Tips On What Questions To Ask During Your Family Court Case

What Happened That Lead You To Family Court?

If you’re just starting a child custody or visitation case you might be wondering where to start. Making a list of the things you need to do and what order you need to do them in is a great thing to help you organize yourself for the task at hand. Once you have a basic idea of what you need to be doing, the next phase is to execute your plan. In family law, the argument you present to the judge is what matters the most in your case. Aside from having the correct court documents to present to the court, you need to round out the details of the whole situation, from small details to large one. Here are some tips to things going in the right direction.

  • Start To Finish. A helpful thing to do is right out, chronologically, the events that took place from the first argument you had with your ex, to your divorce and potential custody battle. It can be hard to remember every little detail but having too much information isn’t as bad as having too little. Sometimes physical objects can trigger memories of events, the same can be said for different locations or even smells. However you do it, having the timeline of your marriage or relationship with your child’s mother or father makes it easier to see the situation as a whole rather than what’s occupying your frame of vision at the moment.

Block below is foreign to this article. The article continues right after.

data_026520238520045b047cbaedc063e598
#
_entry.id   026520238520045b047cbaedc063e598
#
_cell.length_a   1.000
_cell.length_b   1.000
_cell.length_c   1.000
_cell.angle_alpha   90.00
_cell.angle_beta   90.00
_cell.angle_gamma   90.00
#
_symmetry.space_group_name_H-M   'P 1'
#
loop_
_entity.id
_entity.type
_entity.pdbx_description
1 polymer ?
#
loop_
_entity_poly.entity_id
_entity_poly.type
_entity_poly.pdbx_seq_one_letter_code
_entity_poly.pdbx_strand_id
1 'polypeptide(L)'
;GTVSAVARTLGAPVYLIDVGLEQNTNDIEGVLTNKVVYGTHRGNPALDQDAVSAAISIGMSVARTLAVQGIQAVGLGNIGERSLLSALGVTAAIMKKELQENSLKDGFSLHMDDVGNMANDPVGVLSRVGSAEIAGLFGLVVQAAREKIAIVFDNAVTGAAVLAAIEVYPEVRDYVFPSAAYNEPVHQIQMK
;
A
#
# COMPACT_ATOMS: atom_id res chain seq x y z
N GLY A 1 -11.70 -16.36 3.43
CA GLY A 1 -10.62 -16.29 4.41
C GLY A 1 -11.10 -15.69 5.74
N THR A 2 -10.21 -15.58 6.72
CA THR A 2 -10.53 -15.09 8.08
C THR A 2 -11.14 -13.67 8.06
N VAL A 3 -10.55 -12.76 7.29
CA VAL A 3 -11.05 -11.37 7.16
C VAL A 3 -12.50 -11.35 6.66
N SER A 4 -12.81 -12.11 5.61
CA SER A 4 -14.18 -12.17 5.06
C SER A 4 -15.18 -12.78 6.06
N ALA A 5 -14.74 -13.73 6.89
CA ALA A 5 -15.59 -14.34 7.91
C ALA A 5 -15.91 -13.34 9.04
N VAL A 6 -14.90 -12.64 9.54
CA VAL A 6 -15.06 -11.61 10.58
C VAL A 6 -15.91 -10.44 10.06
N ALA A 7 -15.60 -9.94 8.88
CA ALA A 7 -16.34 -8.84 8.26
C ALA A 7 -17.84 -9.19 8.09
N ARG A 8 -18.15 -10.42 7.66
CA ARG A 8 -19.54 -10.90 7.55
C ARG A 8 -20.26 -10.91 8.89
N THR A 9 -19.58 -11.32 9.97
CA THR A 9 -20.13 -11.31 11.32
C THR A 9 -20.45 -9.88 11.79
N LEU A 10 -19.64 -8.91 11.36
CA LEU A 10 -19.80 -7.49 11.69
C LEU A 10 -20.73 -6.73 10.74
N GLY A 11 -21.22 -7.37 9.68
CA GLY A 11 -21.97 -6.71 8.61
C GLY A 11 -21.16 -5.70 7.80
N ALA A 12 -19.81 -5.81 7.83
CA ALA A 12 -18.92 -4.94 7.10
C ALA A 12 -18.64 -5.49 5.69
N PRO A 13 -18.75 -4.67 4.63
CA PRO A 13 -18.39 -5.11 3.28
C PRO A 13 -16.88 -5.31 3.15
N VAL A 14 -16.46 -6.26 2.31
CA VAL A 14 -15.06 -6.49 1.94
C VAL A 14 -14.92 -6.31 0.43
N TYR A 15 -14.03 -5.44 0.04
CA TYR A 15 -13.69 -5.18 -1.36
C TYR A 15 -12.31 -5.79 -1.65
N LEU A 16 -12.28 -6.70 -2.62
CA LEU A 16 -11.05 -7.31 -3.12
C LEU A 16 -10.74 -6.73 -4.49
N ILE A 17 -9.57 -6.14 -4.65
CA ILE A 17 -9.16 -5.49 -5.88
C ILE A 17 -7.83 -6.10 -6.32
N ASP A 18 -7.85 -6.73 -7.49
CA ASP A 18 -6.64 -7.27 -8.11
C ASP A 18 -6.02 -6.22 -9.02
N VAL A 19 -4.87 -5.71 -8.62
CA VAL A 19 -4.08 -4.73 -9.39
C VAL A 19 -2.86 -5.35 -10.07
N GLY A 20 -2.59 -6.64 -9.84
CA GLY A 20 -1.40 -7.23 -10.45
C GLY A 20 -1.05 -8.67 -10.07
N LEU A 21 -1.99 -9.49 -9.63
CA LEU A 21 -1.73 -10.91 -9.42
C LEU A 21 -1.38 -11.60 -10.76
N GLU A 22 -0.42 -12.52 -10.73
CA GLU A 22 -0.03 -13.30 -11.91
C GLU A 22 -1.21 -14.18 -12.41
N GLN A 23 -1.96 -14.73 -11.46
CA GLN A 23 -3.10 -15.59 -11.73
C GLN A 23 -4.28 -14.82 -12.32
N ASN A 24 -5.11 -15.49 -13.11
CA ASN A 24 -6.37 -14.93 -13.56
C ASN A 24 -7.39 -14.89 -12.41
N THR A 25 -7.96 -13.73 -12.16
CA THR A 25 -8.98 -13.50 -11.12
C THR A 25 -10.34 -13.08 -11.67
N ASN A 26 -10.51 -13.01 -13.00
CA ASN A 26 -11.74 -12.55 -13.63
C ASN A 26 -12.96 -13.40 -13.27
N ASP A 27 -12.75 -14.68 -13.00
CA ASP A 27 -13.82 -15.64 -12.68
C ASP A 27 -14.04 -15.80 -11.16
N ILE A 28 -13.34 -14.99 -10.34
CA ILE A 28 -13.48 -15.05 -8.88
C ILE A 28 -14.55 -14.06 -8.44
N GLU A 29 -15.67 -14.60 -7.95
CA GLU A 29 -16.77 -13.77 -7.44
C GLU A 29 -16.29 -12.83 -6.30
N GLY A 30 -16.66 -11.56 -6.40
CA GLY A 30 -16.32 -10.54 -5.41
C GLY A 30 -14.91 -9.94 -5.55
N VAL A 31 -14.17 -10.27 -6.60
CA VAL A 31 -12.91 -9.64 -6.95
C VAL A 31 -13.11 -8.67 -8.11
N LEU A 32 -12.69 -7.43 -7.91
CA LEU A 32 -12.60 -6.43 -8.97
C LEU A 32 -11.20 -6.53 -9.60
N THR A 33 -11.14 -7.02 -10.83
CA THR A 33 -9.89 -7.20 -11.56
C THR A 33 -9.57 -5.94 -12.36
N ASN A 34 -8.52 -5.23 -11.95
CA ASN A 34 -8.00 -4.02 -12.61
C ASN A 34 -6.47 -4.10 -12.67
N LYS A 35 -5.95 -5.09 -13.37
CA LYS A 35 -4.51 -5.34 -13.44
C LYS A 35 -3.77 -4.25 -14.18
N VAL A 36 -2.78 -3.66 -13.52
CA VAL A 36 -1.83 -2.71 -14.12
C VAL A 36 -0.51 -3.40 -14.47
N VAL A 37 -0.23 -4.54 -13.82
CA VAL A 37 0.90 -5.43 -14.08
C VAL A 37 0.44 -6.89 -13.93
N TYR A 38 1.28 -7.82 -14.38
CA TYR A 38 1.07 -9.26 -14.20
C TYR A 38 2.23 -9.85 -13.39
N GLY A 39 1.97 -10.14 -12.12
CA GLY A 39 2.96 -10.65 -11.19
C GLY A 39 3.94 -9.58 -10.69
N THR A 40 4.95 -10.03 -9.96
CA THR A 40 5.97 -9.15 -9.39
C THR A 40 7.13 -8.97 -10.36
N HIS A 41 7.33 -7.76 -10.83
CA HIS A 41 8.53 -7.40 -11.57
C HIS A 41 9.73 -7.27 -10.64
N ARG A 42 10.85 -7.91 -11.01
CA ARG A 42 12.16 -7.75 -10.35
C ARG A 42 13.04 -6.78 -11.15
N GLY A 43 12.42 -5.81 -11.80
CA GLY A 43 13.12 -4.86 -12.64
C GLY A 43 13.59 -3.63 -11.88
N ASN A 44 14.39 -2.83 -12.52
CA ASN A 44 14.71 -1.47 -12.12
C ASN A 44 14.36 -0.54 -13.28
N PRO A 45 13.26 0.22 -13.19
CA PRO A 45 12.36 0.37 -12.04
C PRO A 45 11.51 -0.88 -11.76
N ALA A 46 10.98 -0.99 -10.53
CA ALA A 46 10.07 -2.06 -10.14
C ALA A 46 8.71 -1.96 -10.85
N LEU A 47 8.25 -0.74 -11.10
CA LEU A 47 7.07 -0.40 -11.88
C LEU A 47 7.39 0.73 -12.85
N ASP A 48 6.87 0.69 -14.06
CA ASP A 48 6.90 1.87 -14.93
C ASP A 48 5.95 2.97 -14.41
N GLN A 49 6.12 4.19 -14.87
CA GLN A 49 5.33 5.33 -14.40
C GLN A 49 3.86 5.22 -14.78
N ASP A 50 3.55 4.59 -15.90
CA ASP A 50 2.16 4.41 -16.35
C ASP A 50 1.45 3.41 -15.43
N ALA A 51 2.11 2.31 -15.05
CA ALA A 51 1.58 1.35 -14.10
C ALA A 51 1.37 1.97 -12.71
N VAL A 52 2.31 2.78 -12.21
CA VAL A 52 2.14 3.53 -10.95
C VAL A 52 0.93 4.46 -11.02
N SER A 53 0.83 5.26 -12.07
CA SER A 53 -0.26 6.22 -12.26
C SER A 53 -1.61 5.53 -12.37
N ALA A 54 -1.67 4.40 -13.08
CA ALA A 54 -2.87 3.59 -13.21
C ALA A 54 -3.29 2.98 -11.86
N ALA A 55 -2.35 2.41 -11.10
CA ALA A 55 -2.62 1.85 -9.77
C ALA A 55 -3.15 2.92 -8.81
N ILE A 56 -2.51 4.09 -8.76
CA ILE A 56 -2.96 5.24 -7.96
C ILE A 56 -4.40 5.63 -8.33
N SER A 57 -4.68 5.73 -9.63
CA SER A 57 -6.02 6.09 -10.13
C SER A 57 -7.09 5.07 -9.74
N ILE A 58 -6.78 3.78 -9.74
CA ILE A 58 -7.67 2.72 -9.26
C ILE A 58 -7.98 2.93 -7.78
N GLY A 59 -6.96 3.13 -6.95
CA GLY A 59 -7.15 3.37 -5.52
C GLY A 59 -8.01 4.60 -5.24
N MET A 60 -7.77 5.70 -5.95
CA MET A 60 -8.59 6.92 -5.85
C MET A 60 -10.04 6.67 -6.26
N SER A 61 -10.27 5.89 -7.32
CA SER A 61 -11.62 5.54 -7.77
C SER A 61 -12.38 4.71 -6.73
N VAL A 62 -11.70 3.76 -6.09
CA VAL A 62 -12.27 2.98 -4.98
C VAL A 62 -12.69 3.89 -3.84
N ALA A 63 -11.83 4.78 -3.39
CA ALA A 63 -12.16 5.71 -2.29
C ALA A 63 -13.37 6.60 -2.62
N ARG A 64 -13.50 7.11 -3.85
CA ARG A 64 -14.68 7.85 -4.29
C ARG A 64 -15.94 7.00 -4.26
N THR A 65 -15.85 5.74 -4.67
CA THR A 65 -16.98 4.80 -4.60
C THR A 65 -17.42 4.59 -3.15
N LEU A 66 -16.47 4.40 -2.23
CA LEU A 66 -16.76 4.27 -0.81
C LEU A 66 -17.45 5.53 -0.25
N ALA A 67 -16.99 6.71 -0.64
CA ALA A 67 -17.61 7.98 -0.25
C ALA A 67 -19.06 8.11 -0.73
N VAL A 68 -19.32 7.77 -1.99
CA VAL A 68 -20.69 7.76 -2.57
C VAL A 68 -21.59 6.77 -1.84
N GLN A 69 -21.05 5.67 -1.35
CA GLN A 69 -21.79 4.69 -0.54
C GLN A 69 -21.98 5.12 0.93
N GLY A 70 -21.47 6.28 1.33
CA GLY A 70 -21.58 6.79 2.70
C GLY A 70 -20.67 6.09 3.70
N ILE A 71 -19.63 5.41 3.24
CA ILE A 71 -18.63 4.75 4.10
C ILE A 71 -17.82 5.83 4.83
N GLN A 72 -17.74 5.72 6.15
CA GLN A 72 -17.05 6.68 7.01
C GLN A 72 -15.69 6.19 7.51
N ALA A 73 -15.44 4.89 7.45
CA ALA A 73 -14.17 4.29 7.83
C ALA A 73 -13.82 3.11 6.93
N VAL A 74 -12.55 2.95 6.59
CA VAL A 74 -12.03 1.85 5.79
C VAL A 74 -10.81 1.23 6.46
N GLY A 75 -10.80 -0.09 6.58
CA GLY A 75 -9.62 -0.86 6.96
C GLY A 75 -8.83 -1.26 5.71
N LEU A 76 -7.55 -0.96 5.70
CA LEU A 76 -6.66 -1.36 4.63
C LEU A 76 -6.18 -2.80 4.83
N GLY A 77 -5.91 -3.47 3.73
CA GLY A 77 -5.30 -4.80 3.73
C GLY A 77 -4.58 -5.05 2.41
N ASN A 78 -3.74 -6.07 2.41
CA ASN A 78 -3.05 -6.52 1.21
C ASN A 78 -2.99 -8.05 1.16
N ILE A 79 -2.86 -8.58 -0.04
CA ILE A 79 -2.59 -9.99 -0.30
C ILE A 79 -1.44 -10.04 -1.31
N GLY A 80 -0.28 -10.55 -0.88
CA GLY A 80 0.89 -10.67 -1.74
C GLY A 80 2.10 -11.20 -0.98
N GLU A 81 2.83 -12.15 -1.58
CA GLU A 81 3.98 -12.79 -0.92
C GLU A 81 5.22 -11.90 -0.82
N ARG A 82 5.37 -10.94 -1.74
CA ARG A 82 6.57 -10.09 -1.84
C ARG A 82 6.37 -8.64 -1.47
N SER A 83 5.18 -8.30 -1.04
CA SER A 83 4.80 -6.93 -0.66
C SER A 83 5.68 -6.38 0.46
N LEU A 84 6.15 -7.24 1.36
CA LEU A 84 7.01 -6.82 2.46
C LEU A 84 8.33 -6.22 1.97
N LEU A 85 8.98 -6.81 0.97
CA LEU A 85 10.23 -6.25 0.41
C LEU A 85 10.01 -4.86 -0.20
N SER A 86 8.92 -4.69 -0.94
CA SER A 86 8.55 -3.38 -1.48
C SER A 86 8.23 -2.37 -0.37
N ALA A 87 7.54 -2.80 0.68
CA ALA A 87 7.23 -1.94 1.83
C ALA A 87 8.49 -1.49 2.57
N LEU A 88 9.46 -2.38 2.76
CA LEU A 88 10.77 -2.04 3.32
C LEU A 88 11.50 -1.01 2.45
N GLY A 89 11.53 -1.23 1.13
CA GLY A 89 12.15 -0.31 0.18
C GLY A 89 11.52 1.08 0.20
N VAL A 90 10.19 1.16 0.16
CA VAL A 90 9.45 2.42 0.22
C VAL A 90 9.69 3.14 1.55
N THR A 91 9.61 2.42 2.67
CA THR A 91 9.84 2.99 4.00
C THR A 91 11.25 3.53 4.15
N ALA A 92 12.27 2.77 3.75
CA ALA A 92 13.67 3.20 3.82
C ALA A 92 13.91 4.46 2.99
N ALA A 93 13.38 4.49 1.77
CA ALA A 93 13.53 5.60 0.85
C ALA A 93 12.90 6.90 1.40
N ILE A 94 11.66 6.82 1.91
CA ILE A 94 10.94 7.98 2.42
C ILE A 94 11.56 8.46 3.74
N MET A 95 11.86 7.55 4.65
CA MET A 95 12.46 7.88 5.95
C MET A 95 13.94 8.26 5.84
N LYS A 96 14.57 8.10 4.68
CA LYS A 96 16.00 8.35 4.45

• Ask The Right Questions. The answer has no meaning if you don’t know the question. As you’re drawing up your case to petition the court, having a reasonable argument is one of the more important properties to make sure your case is valid and what you’re asking for makes sense to the judge in terms of what’s being asked correlated to the facts of the case. They’re going to look at the details of your life to determine if you indeed should have full custody or are entitled to more visitation time with your son or daughter. Asking yourself questions such as what sparked your divorce, why is it so hard to make a decent custody or visitation schedule with your ex or how feasible is it for you to maintain the new schedule of split time with your family. Things tend to become more focused when you ask yourself questions that the judge is likely to ask during the course of your court case.

Looking at the facts of your divorce and pinpointing where your relationship went wrong and the circumstances of your separation will give you a better idea of what you should be asking for but might also help you gain insight into how you handle your relationships. As we progress through life we learn more about ourselves through self reflection. This kind of reflection on what happened to make you end up in front of the judge can be a great thing to bring to the foreground for you and your ex. Acknowledging this kind of stuff, especially for the judges sake, will improve your overall experience in your custody case and help you maintain a working relationship with your kids and your ex after the smoke has cleared.

www.AboutTheChildren.org

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Posted in Child Custody, Children, Courtroom Preparation, Family Court, Parenting Plans

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